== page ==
Eliza’s Tearoom at Secretts Farm in Milford - On the Tea Shop Trail
PUBLISHED: 15:43 01 May 2013 | UPDATED: 15:43 01 May 2013
A family business for over 100 years, Secretts Farm in Milford is home to the quaint Eliza’s Tearoom, a world of jazz music, timeless cakes and, of course, plenty of pots of tea. Louise Johncox visits
One of those unearthly places that feels as if it belongs in another era, Eliza’s Tearoom is based at Secretts Farm in Milford, which was established in 1908 and is still owned by the same family. The tearoom is located in a timbered barn building beside their traditional and well stocked farm shop. From the moment you step inside the tearoom you are seduced into a sweet world of jazz music, timeless cakes and pots of tea or cafeterias of coffee. A message in the menu states, ‘For the comfort of our customers we request you turn off your mobile phone’. A perfect excuse to escape the modern world.
There is a good selection of cakes ranging from traditional scones to modern day brownies. My mother, Frankie, chose a slice of apricot and almond cake, £3, recommended by our server, and I picked a Frangipane, £3. My father used to make this cake in our teashop, Peter’s, and I hadn’t tasted one since 2000 when the shop closed. The almond sponge gave me a little taste of nostalgia and Mum enjoyed her fruity nut combo. Other popular cakes include Eliza’s chocolate brownies, £3, which come in different varieties (cherry pecan, for example); millionaire shortbread, £3; and scone and butter, £2.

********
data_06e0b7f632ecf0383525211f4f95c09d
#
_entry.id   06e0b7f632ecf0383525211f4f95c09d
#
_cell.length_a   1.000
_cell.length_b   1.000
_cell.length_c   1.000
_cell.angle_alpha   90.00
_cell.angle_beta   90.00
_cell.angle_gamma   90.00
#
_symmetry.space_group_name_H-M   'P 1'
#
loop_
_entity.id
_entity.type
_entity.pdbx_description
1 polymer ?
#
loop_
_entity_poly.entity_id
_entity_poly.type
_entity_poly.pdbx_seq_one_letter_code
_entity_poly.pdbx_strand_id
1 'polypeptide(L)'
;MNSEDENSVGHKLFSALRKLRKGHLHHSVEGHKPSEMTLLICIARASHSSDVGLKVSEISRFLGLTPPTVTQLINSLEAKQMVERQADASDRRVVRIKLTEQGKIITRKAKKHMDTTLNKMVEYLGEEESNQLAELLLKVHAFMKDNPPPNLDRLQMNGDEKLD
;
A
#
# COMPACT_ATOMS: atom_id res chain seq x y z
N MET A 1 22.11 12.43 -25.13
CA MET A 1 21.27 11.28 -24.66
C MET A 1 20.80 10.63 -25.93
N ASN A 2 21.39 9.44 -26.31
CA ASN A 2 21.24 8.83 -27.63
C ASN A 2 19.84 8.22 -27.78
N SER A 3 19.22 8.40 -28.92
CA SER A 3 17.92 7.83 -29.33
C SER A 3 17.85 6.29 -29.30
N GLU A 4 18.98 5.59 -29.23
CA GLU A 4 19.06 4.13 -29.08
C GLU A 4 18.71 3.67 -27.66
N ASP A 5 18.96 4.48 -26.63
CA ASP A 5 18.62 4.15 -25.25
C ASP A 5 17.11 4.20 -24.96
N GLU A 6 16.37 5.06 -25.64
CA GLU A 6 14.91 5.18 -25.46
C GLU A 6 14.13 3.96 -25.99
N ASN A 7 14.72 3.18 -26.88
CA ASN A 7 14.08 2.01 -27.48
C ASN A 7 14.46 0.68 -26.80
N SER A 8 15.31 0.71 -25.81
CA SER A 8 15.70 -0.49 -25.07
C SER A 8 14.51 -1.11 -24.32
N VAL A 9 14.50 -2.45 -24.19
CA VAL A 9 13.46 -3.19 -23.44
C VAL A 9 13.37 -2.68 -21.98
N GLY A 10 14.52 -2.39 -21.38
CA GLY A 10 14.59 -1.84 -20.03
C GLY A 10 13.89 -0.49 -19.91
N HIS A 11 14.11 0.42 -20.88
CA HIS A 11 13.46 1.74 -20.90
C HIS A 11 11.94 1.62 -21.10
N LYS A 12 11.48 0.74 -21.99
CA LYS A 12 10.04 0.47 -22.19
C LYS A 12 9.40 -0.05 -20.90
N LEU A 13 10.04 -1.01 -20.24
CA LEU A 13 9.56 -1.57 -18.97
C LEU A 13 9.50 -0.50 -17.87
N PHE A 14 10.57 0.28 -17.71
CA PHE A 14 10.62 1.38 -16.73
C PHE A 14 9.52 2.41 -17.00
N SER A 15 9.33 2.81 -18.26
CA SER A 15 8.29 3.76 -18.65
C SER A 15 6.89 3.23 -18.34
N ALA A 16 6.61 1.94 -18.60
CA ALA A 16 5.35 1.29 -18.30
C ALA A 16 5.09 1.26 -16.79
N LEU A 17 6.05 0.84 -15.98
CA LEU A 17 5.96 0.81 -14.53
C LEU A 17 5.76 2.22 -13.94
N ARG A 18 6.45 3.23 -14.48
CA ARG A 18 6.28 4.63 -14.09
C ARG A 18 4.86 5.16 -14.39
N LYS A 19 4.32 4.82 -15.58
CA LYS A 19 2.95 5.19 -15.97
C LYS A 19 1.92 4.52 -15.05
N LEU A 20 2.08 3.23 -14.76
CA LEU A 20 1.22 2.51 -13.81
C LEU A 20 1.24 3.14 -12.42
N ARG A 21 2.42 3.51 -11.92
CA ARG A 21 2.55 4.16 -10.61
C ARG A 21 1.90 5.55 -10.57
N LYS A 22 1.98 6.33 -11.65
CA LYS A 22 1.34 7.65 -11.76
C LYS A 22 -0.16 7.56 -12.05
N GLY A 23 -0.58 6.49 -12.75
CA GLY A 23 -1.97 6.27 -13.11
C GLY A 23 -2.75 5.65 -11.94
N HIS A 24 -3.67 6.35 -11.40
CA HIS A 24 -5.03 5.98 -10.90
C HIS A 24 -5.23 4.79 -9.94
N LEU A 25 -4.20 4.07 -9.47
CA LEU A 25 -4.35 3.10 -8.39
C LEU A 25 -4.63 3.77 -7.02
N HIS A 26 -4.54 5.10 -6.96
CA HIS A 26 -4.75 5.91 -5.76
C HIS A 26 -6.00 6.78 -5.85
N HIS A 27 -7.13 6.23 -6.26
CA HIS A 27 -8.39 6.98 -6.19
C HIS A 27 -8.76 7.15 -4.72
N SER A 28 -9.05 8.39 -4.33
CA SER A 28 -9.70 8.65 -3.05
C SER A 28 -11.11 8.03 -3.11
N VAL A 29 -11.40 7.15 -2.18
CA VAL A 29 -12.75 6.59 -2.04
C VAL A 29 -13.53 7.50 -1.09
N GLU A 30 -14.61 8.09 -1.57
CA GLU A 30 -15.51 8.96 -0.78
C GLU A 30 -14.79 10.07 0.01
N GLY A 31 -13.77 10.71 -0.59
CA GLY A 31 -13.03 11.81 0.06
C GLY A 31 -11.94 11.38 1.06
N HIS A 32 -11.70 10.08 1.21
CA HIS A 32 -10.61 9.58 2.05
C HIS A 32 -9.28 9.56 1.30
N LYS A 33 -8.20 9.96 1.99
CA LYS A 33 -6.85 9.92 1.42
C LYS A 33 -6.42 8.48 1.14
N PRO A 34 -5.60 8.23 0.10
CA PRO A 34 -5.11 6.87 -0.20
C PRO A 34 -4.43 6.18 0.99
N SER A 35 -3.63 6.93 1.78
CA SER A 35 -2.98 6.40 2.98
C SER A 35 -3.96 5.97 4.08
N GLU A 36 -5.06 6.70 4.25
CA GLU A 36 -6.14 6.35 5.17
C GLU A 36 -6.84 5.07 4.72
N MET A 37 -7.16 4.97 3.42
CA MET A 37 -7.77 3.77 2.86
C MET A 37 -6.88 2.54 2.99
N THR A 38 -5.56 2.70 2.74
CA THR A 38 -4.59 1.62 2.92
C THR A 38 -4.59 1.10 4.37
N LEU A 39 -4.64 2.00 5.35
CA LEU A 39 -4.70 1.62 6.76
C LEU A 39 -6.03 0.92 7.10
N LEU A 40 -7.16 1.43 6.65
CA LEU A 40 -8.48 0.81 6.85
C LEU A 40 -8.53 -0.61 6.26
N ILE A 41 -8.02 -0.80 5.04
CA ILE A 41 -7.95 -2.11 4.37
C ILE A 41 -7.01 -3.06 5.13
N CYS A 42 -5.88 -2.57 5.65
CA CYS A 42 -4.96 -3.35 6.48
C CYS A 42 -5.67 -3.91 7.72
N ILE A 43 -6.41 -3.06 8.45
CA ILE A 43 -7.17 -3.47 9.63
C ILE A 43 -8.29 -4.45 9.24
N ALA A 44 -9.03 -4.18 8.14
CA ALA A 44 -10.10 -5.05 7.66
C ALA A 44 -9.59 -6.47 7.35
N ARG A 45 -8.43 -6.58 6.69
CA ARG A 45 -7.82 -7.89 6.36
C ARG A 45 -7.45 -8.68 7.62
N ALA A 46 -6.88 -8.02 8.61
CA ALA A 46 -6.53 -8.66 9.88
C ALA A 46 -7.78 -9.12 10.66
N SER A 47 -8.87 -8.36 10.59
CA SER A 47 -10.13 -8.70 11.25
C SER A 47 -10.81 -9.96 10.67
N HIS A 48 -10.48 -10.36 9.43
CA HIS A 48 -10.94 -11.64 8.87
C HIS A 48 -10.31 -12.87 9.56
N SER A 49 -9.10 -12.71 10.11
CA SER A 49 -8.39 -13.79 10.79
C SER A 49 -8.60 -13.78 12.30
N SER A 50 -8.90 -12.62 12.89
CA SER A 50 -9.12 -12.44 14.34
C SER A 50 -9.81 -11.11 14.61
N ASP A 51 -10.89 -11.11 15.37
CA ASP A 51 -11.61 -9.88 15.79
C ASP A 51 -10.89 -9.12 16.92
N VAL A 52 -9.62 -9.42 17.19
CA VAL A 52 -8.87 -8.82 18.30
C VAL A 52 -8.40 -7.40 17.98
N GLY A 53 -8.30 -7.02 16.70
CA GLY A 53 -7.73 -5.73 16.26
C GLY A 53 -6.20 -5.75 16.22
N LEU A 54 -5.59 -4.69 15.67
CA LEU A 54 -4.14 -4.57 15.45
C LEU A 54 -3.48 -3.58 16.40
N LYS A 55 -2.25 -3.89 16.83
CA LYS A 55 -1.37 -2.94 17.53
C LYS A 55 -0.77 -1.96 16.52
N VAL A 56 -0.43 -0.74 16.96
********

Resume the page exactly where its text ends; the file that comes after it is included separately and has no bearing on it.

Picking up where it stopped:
The tearoom was opened in 1997 by managing director, Charles Secrett, and named after his great grandmother and a portrait of Eliza hangs behind the counter. It sets the scene for this traditional teatime experience. We sat close to the counter where we had a good view of her, the cakes and customers. There are fourteen tables, so a good choice, but if you want some privacy you can choose a cosy corner table away from the main teashop throng.
There are some lovely touches, such as an old fashioned music stand for the menu rather than a music score. Tea is served in dark brown china teapots with mismatched teacups and cakes come with a pastry fork. There was even a pot of sugar with tongs for the sugar cubes, a sign that you have stepped back into the distant past when ladies dressed up for afternoon tea. The teashop is situated in a gift shop with a large array of cards and teatime gifts such as teapots, cake stands and mugs. On the table beside us was a teacup combined teapot for £19.95 and a beaded jug cover for £2.99, perfect gifts for tea obsessed friends. I always think the customers add to the décor and here there was a mix of families and ladies who do tea. The clientele was certainly more country folk than city types with a high number of regulars who knew the staff.
The combination of the 1930s music, traditional cakes and cosy tearoom makes this a perfect taste of along gone era. We enjoyed wandering around the farm shop afterwards where Mum bought a sack load of oranges to make marmalade from and even some marmalade cake.
• Secretts, Hurst Farm, Chapel Lane, Milford GU8 5HU. Tel: 01483 520500
Louise Johncox’s parents, Peter and Frankie, ran Peter’s tea shop in Weybridge from 1958 until 2000 when they retired. Louise is now writing a book about her parents’ tea shop, with the working title of The Baker’s Daughter (see louisejohncox.com/index.htm).